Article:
In this morning’s New York Times, Quentin Hardy reports in the Bits blog on a push by the non-profit group EductaionSuperHighway to change the way the Federal Communications Commission provides broadband to schools. With the support of 40 executives, including the CEOs of American Express, Dell, Ebay, and Facebook, EducationSuperHighway has written a letter to the FCC demanding greater transparency and competition in the federal E-Rate program, which connects schools to the Internet.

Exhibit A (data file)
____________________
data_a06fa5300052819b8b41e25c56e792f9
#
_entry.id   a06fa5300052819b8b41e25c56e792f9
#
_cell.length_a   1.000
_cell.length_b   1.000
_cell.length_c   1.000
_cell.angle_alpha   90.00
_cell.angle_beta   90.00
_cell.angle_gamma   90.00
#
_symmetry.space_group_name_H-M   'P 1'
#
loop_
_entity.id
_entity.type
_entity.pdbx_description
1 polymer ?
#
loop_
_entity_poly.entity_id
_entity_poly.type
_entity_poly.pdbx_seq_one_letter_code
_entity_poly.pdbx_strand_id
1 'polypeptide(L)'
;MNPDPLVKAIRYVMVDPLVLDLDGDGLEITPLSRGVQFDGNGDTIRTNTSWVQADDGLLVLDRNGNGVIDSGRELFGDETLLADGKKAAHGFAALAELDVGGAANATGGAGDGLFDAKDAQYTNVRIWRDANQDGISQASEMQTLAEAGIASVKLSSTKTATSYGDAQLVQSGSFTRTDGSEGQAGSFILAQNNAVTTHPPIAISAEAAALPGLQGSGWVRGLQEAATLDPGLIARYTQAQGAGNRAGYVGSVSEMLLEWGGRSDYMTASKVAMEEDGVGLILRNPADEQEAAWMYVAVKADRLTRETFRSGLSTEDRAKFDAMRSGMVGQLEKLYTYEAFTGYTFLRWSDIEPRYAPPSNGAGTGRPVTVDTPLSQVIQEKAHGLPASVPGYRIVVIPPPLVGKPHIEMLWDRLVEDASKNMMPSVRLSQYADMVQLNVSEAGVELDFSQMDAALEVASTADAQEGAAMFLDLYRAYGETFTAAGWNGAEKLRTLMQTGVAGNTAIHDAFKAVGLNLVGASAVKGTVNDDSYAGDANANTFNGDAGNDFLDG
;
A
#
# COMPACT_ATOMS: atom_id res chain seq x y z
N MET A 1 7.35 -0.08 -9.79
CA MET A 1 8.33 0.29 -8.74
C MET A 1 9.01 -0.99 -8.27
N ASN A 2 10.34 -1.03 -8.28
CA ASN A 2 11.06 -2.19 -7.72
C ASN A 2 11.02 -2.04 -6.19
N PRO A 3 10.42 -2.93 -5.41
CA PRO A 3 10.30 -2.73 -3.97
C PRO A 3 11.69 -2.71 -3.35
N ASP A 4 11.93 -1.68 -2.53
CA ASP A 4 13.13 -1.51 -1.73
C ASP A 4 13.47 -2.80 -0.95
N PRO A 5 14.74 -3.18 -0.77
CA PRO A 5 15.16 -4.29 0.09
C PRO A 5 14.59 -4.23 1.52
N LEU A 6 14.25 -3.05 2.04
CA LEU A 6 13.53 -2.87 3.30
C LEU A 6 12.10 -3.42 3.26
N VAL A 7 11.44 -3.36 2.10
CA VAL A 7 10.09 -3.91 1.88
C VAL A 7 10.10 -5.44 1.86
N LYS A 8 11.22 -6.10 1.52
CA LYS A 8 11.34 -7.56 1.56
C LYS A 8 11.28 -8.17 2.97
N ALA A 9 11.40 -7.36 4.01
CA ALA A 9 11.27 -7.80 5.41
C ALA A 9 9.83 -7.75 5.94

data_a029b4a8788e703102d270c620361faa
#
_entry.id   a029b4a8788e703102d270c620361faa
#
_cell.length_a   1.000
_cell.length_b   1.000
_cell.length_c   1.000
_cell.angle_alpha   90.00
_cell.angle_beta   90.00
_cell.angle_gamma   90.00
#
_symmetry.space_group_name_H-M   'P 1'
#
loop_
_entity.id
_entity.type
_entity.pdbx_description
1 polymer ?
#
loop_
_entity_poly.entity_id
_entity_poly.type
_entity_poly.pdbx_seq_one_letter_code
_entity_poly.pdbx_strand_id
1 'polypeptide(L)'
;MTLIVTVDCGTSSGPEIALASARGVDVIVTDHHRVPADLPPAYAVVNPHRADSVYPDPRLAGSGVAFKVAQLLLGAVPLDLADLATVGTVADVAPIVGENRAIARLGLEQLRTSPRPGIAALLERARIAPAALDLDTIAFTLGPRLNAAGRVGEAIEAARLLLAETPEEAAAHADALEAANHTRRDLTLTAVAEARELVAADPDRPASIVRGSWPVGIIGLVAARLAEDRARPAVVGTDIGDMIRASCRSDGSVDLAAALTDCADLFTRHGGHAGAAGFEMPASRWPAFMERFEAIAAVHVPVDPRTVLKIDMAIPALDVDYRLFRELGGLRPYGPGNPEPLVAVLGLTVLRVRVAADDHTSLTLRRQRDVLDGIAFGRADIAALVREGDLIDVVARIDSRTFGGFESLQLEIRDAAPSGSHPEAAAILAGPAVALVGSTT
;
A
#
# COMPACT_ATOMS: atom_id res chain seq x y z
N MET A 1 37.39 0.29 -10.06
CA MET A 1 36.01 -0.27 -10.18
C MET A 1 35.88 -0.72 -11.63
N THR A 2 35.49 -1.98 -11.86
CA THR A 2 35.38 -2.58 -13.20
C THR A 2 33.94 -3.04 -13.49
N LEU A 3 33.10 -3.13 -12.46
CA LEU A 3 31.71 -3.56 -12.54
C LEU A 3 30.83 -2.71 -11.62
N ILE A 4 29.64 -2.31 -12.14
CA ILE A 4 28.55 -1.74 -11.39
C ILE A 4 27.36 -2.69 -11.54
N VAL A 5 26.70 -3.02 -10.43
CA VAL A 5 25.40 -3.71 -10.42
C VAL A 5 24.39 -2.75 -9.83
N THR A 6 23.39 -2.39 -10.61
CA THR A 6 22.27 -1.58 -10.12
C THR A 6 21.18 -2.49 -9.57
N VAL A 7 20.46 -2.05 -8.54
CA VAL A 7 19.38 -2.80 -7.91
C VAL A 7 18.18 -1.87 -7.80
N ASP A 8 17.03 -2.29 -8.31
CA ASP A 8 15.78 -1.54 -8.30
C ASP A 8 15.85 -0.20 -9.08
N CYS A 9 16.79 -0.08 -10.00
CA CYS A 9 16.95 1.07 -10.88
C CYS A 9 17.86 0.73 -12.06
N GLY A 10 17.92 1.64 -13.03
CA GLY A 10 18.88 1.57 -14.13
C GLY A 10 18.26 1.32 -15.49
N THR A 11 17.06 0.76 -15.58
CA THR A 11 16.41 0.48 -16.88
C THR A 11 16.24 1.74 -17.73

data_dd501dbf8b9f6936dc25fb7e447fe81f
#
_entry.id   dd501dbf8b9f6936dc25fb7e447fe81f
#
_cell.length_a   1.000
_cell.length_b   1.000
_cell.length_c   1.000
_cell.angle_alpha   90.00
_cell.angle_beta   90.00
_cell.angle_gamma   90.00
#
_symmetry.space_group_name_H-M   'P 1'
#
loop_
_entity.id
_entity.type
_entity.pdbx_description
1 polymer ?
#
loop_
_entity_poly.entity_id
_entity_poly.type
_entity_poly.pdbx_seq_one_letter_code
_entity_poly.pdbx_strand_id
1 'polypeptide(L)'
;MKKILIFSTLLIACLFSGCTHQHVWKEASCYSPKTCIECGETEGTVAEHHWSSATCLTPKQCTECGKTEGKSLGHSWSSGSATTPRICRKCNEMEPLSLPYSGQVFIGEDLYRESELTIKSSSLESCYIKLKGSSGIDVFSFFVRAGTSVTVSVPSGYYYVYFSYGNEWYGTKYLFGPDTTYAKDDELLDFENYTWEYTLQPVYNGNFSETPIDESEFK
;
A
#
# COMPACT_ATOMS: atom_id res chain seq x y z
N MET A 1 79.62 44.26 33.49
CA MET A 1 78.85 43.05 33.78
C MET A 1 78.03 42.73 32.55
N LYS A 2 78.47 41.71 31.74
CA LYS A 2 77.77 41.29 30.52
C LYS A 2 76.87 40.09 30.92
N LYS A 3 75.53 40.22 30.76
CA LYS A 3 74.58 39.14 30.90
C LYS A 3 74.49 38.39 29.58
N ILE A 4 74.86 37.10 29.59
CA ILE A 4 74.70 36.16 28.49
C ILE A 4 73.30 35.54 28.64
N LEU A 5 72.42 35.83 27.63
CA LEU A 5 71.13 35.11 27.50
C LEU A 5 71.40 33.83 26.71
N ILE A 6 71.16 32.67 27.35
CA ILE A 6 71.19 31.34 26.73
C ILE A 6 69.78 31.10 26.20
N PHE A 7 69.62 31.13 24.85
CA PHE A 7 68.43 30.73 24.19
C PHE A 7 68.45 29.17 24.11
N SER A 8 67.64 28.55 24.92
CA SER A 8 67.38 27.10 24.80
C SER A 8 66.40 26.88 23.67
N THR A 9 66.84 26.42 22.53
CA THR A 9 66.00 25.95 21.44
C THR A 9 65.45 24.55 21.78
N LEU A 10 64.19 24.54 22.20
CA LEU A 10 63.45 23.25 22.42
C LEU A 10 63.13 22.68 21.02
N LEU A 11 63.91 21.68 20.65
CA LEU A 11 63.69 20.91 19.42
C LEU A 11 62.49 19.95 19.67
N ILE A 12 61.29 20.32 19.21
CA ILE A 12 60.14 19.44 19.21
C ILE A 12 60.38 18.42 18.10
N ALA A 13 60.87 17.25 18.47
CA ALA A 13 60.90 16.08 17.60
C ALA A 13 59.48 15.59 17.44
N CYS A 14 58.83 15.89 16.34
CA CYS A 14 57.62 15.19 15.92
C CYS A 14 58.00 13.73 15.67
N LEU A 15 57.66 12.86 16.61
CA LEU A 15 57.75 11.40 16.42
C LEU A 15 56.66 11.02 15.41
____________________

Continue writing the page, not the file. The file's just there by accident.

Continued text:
In his post, Hardy notes:
EducationSuperHighway’s statistics say schools are overpaying for connectivity. The median cost per school, it calculates, is $25 a megabit, and the top quartile of schools pay $2 a megabit. The bottom quartile pays $85 a megabit. Schools in typically wealthier districts, which float bonds to connect themselves, have negotiated deals to pay as little as 10 cents a megabit.
Noting that schools now need approximately 100 megabits per second to support wireless connectivity but will need 10 times that in as little as three years, the letter outlines the case for less expensive broadband. You can read the letter here.